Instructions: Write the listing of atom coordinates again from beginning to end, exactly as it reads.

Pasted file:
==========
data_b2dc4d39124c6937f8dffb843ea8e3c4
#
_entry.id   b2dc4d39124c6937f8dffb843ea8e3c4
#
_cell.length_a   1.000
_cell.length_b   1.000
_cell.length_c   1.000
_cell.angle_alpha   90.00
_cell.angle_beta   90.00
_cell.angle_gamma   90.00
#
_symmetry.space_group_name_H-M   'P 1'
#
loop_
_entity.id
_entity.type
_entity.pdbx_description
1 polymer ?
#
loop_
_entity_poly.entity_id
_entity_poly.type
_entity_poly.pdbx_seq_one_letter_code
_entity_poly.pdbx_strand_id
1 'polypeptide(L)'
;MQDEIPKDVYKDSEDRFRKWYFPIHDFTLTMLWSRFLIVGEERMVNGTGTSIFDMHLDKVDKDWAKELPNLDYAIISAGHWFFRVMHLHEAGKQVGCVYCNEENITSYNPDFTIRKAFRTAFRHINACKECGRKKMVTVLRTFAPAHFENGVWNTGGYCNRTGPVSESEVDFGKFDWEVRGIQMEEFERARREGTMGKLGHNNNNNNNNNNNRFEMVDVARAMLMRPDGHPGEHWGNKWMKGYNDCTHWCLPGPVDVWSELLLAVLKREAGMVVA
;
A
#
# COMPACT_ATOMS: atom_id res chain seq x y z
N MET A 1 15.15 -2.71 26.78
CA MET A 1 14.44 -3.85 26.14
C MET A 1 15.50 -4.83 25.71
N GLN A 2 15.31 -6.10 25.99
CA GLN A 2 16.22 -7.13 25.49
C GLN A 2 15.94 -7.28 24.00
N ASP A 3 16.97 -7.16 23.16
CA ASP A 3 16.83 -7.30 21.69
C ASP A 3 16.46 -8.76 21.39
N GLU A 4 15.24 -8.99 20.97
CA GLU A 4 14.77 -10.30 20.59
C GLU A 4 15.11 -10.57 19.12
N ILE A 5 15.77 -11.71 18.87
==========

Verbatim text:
data_b2dc4d39124c6937f8dffb843ea8e3c4
#
_entry.id   b2dc4d39124c6937f8dffb843ea8e3c4
#
_cell.length_a   1.000
_cell.length_b   1.000
_cell.length_c   1.000
_cell.angle_alpha   90.00
_cell.angle_beta   90.00
_cell.angle_gamma   90.00
#
_symmetry.space_group_name_H-M   'P 1'
#
loop_
_entity.id
_entity.type
_entity.pdbx_description
1 polymer ?
#
loop_
_entity_poly.entity_id
_entity_poly.type
_entity_poly.pdbx_seq_one_letter_code
_entity_poly.pdbx_strand_id
1 'polypeptide(L)'
;MQDEIPKDVYKDSEDRFRKWYFPIHDFTLTMLWSRFLIVGEERMVNGTGTSIFDMHLDKVDKDWAKELPNLDYAIISAGHWFFRVMHLHEAGKQVGCVYCNEENITSYNPDFTIRKAFRTAFRHINACKECGRKKMVTVLRTFAPAHFENGVWNTGGYCNRTGPVSESEVDFGKFDWEVRGIQMEEFERARREGTMGKLGHNNNNNNNNNNNRFEMVDVARAMLMRPDGHPGEHWGNKWMKGYNDCTHWCLPGPVDVWSELLLAVLKREAGMVVA
;
A
#
# COMPACT_ATOMS: atom_id res chain seq x y z
N MET A 1 15.15 -2.71 26.78
CA MET A 1 14.44 -3.85 26.14
C MET A 1 15.50 -4.83 25.71
N GLN A 2 15.31 -6.10 25.99
CA GLN A 2 16.22 -7.13 25.49
C GLN A 2 15.94 -7.28 24.00
N ASP A 3 16.97 -7.16 23.16
CA ASP A 3 16.83 -7.30 21.69
C ASP A 3 16.46 -8.76 21.39
N GLU A 4 15.24 -8.99 20.97
CA GLU A 4 14.77 -10.30 20.59
C GLU A 4 15.11 -10.57 19.12
N ILE A 5 15.77 -11.71 18.87